|Publication number||US4129349 A|
|Application number||US 05/630,183|
|Publication date||Dec 12, 1978|
|Filing date||Nov 10, 1975|
|Priority date||Nov 10, 1975|
|Publication number||05630183, 630183, US 4129349 A, US 4129349A, US-A-4129349, US4129349 A, US4129349A|
|Inventors||Charles A. von Roesgen|
|Original Assignee||Bell Telephone Laboratories, Incorporated|
|Export Citation||BiBTeX, EndNote, RefMan|
|Patent Citations (4), Referenced by (26), Classifications (19)|
|External Links: USPTO, USPTO Assignment, Espacenet|
1. Field of the Invention
This invention relates to circuit assembly techniques; and more specifically to breadboard apparatus.
2. Description of the Prior Art
Breadboards, i.e., hand-wired circuit assemblies, are used in all phases of circuit development, exploratory as well as final, to test on a short turn-around basis the operation of a circuit or a system design. Characteristics to be desired in breadboard systems include: a simple and versatile way to mount components; an efficient way to make interconnections; an easy way to make wiring changes; and sufficient interconnection reliability so that breadboards can be used in early field-trial work.
In digital circuit design, perforated wirewrap board and wirewrap terminals have been used extensively for breadboarding. This breadboarding system accepts dual-in-line packages (DIPs) on the component side and has wirewrap terminals on the wiring side. Although this method of breadboarding is widely used, it has major drawbacks. Wiring is slow: the conductor must be cut, stripped, and wrapped. Terminal identification is prone to error. Changes are difficult in make: it requires unwrapping one, two, or sometimes three wires depending on how many wires are on the pin and which wire must be changed. Overall board thickness (DIP plus board plus pin length) often precludes use in standard shelves.
Thus, objects of the present invention are:
To avoid stripping and cutting of wire during breadboarding;
To require just one wire for each set of common connections;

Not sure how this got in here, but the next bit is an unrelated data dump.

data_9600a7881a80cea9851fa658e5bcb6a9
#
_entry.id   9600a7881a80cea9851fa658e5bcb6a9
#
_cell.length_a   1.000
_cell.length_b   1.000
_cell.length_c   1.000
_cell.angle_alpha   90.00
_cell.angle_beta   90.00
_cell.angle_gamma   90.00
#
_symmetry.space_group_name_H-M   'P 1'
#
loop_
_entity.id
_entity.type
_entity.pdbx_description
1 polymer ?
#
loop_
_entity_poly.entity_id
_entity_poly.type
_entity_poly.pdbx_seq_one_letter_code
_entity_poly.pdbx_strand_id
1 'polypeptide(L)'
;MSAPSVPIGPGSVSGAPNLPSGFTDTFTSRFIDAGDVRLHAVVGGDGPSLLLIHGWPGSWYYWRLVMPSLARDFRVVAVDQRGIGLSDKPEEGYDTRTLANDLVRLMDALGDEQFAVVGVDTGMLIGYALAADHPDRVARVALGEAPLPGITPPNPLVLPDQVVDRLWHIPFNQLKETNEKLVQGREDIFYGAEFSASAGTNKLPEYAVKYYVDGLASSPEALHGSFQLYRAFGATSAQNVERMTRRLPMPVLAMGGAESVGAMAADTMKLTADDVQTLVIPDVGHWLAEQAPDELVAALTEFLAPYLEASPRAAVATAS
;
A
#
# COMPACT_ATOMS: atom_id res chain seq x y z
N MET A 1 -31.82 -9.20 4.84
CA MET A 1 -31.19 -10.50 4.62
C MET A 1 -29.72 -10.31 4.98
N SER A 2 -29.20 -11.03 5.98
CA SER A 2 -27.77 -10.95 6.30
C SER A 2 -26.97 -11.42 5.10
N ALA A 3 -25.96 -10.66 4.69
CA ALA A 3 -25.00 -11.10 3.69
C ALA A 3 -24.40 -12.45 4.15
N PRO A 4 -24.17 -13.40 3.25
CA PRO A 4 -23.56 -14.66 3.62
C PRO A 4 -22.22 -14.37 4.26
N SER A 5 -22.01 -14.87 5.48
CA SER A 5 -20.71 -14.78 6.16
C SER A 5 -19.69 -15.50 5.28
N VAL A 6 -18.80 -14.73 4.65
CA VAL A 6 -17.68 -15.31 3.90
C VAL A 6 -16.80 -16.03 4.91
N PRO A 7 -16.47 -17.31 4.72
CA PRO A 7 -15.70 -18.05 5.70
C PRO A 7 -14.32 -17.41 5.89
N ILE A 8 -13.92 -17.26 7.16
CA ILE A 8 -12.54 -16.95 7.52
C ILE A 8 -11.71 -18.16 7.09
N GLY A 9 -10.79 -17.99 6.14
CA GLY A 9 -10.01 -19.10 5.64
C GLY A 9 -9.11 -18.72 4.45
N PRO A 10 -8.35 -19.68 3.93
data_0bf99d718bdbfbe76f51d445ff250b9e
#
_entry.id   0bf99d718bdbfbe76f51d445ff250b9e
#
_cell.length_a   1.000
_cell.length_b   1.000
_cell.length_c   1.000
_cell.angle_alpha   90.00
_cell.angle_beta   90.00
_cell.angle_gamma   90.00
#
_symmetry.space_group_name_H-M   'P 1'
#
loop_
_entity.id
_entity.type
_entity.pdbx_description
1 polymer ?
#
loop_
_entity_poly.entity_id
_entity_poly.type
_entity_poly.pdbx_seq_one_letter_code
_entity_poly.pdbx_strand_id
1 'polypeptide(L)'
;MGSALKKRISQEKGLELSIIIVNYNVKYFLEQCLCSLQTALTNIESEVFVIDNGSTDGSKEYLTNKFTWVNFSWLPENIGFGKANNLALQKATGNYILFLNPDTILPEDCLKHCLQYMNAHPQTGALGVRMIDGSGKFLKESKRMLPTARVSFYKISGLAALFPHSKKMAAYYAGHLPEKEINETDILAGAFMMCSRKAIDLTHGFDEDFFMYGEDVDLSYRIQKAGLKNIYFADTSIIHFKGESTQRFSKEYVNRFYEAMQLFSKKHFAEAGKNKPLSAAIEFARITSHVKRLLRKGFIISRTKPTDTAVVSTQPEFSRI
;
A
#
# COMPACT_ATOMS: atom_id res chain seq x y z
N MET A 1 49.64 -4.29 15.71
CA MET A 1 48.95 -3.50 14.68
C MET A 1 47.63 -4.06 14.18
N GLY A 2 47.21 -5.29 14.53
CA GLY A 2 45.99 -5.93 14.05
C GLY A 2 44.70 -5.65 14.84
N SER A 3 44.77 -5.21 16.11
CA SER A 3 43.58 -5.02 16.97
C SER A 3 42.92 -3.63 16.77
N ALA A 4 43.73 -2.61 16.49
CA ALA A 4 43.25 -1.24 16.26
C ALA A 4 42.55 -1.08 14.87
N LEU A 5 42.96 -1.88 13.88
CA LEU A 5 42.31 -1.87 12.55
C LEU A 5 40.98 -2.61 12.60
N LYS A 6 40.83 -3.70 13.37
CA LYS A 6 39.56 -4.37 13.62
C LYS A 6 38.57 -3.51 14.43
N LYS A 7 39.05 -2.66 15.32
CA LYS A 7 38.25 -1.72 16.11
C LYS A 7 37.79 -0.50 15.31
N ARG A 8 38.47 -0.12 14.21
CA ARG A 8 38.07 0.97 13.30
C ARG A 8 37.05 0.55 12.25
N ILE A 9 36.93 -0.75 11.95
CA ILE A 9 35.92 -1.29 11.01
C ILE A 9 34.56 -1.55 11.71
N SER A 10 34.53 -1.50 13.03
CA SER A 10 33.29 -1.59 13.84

To simplify wiring corrections;
To reduce the height or width of a breadboard installation; and
To make use of semiautomatic wiring machine techniques to reduce or eliminate the possibility of operator error in terminal identification.
The invention resides in a breadboarding technique utilizing quick-connect insulation-piercing slotted-beam connectors mounted on a wiring board having an X-Y pattern of through-holes, preferably including metallization around and through each. Components are mounted to one side of the wiring board, and their terminals are connected by wiring together the designated corresponding slotted beam connectors. Wiring is facilitated by a tool which feeds and forces unstripped conductor into the slotted beam connector terminal. A terminal-connecting conductor is "daisy-chained" through each designated terminal and is cut only at the end of a wire run.
In one embodiment, the X-Y pattern of holes takes the form of holes arranged in plural parallel columns, with discrete metal lands on the board's top and bottom surfaces each surrounding a respective hole. Slotted beam connector elements are pressed into the metallized holes from one side of the board, and then component terminals are plugged from the other side of said board into the connector elements.
The slotted beam elements may be mounted in the module in the configuration of a DIP, for convenience. Additionally, or alternatively, the slotted beam elements may be mounted individually. Several advantageous hardware variants on the basic theme for providing slotted beam connectors are disclosed.
The invention, its further features, objects and advantages are more fully described in the following detailed description of the illustrative embodiment.
FIG. 1 is a side view of the prior art wirewrap system using wirewrap terminals with component sockets;
FIG. 2 is a side view of the new quick-connect system using insulation-piercing slotted-beam connector terminals with component sockets;
FIG. 3A is a top view of a printed circuit board used in this invention showing a hole and metallization pattern;
FIG. 3B is a top view of a printed circuit board used in this invention showing a hole and metallization pattern used in conjunction with connection element shown in FIG. 5;
FIG. 4 is a perspective view of a connector module;
FIG. 5 is a perspective view of a connection element;
FIG. 6 is a side view in partial cross section showing a portion of the printed circuit board with components and wiring terminals mounted;
FIG. 7 is a side view of the tool used in this breading technique;
FIG. 8A is a side view of the stuffer portion of said tool;
FIG. 8B is a front view of the stuffer portion of said tool;
FIG. 8C is a bottom view of the stuffer portion of said tool;